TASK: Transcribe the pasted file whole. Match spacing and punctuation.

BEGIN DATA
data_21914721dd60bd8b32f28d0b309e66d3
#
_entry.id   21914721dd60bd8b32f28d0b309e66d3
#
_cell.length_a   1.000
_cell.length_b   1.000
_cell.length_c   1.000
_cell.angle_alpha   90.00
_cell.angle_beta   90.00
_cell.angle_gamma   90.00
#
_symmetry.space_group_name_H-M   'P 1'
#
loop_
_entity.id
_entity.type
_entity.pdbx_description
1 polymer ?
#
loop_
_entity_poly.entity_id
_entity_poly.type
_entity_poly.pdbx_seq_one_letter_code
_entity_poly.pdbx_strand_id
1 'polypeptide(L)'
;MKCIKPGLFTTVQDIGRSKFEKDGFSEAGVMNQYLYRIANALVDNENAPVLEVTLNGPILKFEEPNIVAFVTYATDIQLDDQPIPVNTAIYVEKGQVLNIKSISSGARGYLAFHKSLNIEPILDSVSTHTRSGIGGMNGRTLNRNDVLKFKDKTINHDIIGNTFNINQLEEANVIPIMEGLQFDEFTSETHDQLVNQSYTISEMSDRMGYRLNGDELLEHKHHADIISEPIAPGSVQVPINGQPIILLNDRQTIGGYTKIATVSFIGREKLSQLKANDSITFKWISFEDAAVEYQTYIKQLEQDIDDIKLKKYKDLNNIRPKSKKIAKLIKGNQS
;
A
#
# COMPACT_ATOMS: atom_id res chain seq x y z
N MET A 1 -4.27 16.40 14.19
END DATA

data_21914721dd60bd8b32f28d0b309e66d3
#
_entry.id   21914721dd60bd8b32f28d0b309e66d3
#
_cell.length_a   1.000
_cell.length_b   1.000
_cell.length_c   1.000
_cell.angle_alpha   90.00
_cell.angle_beta   90.00
_cell.angle_gamma   90.00
#
_symmetry.space_group_name_H-M   'P 1'
#
loop_
_entity.id
_entity.type
_entity.pdbx_description
1 polymer ?
#
loop_
_entity_poly.entity_id
_entity_poly.type
_entity_poly.pdbx_seq_one_letter_code
_entity_poly.pdbx_strand_id
1 'polypeptide(L)'
;MKCIKPGLFTTVQDIGRSKFEKDGFSEAGVMNQYLYRIANALVDNENAPVLEVTLNGPILKFEEPNIVAFVTYATDIQLDDQPIPVNTAIYVEKGQVLNIKSISSGARGYLAFHKSLNIEPILDSVSTHTRSGIGGMNGRTLNRNDVLKFKDKTINHDIIGNTFNINQLEEANVIPIMEGLQFDEFTSETHDQLVNQSYTISEMSDRMGYRLNGDELLEHKHHADIISEPIAPGSVQVPINGQPIILLNDRQTIGGYTKIATVSFIGREKLSQLKANDSITFKWISFEDAAVEYQTYIKQLEQDIDDIKLKKYKDLNNIRPKSKKIAKLIKGNQS
;
A
#
# COMPACT_ATOMS: atom_id res chain seq x y z
N MET A 1 -4.27 16.40 14.19